Azerbaijan Lifts Ban on Sex Between Men
Media Release By ILGA-Europe
Gay activists in Azerbaijan report that the ban on sexual relationships between men in
that country has been lifted. A special edition of "Azerbaijan", the official
newspaper of the Parliament, published on 28 May, reports that the Parliament has approved
a new Criminal Code, and that the President has signed a decree bringing it into force in
September. The text of the new Criminal Code is also published. From this it is clear that
the old Article 113 (inherited from the Soviet era, and which punished anal sex between
men with three years imprisonment) has been replaced with a new Article 150, which bans
only forcible sexual acts.
Azerbaijan has applied for membership of the Council of Europe, and the Parliamentary
Assembly of the Council of Europe is due to vote on its application on Wednesday 28 June.
The introduction of the new Criminal Code is part of the widespread legal and
institutional reforms undertaken by Azerbaijan in order to bring its institutions up to
the standards required by the Council of Europe. These standards include the abolition of
laws which ban same-sex relationships.
ILGA Europe has been campaigning for the last 18 months to ensure that Article 113 is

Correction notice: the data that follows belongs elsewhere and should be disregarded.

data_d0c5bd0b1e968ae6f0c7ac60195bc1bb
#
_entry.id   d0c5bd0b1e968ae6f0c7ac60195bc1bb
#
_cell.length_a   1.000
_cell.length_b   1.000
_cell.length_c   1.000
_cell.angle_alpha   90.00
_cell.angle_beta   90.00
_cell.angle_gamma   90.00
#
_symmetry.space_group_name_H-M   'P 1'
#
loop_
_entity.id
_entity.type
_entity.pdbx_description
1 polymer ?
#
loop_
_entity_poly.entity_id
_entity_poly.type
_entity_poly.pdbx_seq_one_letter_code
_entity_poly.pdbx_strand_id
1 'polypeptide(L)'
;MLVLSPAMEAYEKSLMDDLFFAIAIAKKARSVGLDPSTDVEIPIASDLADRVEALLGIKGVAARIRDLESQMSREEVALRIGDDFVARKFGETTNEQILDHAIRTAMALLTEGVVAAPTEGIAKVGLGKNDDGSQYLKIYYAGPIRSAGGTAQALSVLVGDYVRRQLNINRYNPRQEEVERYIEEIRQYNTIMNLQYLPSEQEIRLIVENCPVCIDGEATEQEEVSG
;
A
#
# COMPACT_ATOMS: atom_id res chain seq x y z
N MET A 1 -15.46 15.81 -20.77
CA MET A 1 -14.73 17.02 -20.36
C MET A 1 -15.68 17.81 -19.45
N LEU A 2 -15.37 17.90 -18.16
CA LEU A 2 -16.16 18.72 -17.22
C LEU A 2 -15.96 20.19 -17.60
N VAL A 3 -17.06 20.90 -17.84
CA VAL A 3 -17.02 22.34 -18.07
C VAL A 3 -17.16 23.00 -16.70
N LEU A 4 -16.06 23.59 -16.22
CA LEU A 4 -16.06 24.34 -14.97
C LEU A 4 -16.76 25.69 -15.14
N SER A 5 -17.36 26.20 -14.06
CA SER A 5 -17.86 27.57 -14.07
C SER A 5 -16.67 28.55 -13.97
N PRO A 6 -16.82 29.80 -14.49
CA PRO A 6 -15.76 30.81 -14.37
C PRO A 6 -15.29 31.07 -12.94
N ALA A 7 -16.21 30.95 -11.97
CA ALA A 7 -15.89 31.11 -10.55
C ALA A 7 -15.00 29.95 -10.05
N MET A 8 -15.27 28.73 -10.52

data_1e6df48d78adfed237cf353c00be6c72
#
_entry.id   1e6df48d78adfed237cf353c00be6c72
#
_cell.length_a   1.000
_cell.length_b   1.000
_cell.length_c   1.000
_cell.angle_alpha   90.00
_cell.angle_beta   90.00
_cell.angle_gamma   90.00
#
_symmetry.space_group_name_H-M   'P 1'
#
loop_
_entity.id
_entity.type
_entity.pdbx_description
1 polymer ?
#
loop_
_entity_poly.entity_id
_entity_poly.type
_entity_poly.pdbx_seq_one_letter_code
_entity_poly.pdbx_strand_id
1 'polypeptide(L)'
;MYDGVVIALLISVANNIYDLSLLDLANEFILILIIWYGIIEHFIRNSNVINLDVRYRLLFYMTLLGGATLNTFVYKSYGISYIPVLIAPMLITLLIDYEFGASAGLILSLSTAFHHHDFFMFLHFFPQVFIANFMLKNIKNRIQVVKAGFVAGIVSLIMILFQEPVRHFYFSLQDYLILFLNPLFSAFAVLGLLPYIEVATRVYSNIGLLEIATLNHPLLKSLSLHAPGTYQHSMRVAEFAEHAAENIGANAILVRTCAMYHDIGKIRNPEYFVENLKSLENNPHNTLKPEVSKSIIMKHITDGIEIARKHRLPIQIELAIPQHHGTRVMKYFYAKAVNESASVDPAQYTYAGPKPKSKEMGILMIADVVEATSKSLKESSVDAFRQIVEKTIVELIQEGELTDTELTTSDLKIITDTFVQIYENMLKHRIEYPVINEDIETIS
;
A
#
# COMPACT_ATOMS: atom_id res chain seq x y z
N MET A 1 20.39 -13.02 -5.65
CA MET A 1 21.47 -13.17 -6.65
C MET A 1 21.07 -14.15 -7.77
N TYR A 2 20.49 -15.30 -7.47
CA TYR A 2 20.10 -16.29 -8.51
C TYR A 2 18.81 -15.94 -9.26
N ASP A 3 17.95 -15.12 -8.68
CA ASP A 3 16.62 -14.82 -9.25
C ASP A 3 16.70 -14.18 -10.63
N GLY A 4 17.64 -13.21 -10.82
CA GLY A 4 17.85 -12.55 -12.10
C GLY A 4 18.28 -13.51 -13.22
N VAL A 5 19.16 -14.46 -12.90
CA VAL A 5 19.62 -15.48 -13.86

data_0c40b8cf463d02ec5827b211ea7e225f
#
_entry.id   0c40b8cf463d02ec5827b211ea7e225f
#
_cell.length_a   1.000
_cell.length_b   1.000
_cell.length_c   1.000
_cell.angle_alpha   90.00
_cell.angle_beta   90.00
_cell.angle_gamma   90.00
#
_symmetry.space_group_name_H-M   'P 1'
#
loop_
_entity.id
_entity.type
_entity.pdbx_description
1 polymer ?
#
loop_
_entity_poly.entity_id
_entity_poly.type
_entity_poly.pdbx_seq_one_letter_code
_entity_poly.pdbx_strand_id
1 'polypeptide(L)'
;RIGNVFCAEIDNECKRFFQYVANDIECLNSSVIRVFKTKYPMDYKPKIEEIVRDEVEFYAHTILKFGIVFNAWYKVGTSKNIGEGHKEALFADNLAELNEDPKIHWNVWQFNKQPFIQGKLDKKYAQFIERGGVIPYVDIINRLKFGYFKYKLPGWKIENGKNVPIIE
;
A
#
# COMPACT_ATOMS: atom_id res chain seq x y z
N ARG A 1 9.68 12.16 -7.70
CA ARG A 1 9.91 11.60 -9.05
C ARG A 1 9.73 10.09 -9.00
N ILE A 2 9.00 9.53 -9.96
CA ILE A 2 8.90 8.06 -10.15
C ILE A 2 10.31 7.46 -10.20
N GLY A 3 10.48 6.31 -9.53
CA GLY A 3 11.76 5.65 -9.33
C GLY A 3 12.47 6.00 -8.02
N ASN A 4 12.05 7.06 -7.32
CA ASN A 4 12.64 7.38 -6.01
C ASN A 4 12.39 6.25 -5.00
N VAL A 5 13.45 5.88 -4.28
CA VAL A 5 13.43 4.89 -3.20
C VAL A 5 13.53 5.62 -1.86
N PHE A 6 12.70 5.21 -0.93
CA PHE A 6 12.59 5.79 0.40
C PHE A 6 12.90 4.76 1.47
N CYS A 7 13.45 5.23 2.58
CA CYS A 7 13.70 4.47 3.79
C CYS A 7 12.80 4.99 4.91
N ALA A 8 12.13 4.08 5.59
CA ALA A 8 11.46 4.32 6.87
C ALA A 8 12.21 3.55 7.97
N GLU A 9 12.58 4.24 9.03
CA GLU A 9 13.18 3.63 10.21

repealed as a condition of membership of the Council of Europe. Last month a Committee of
the Parliamentary Assembly proposed that acceptance of Azerbaijans membership on 28
June be made subject to a specific obligation to repeal Article 113.
Nico Beger, ILGA-Europe co-delegate to the Council of Europe, commented: "This is
very good news. Article 113 created real problems for gay people, particularly through
extortion by corrupt police officers." Her co-delegate Nigel Warner added:
"Since the historic ruling by the European Court of Human Rights in the Dudgeon case
in 1981 some 22 countries and territories in Europe have repealed laws banning gay
relationships. In the whole of Europe only Armenia, the Republika Srpska entity of Bosnia
Hercegovina and the Chechen Republic still maintain such laws".
The International Lesbian and Gay Association
The International Lesbian and Gay Association is a world-wide federation of 350
national and local groups dedicated to achieving equal rights for lesbians, gay men,
bisexuals and transgendered people everywhere.
The Council of Europe
The Council of Europes main role is to strengthen democracy, human rights and the
rule of law throughout its member states. Founded in the wake of the Second World War, it
is the continents most important human rights organisation, with some 41 member
states committed to observing its human rights standards. The European Convention on Human
Rights is the most significant of its many human rights treaties. The European Court of
Human Rights settles complaints of violations of this Convention.
The Council of Europe is governed by the Foreign Ministers of its member states (who
together form its decision-making body, the "Committee of Ministers") and by
Representatives from their parliaments (who make up its "Parliamentary
Assembly".) More information on the Council can be obtained from its website,
NB: The Council of Europe is not the same as the European Union, which is primarily an
economic institution, comprising 15 West European member states
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